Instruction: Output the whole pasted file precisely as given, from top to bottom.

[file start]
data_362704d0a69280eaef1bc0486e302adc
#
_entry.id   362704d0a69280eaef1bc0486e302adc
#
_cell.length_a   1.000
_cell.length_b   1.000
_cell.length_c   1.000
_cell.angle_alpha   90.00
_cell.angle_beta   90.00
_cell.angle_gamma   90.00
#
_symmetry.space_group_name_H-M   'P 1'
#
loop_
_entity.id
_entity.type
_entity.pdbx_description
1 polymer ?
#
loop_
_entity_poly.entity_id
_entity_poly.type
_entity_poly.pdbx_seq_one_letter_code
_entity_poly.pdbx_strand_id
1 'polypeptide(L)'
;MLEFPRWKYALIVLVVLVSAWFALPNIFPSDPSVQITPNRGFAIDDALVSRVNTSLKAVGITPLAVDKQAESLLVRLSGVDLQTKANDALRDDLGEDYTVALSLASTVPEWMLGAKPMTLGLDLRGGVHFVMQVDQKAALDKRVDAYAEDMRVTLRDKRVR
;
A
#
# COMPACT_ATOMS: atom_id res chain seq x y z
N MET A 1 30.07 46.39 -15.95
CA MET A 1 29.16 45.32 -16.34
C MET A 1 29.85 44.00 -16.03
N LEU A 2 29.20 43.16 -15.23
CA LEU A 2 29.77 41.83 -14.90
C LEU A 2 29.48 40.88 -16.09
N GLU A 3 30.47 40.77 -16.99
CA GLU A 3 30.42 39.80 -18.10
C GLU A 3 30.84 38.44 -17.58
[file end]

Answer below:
data_362704d0a69280eaef1bc0486e302adc
#
_entry.id   362704d0a69280eaef1bc0486e302adc
#
_cell.length_a   1.000
_cell.length_b   1.000
_cell.length_c   1.000
_cell.angle_alpha   90.00
_cell.angle_beta   90.00
_cell.angle_gamma   90.00
#
_symmetry.space_group_name_H-M   'P 1'
#
loop_
_entity.id
_entity.type
_entity.pdbx_description
1 polymer ?
#
loop_
_entity_poly.entity_id
_entity_poly.type
_entity_poly.pdbx_seq_one_letter_code
_entity_poly.pdbx_strand_id
1 'polypeptide(L)'
;MLEFPRWKYALIVLVVLVSAWFALPNIFPSDPSVQITPNRGFAIDDALVSRVNTSLKAVGITPLAVDKQAESLLVRLSGVDLQTKANDALRDDLGEDYTVALSLASTVPEWMLGAKPMTLGLDLRGGVHFVMQVDQKAALDKRVDAYAEDMRVTLRDKRVR
;
A
#
# COMPACT_ATOMS: atom_id res chain seq x y z
N MET A 1 30.07 46.39 -15.95
CA MET A 1 29.16 45.32 -16.34
C MET A 1 29.85 44.00 -16.03
N LEU A 2 29.20 43.16 -15.23
CA LEU A 2 29.77 41.83 -14.90
C LEU A 2 29.48 40.88 -16.09
N GLU A 3 30.47 40.77 -16.99
CA GLU A 3 30.42 39.80 -18.10
C GLU A 3 30.84 38.44 -17.58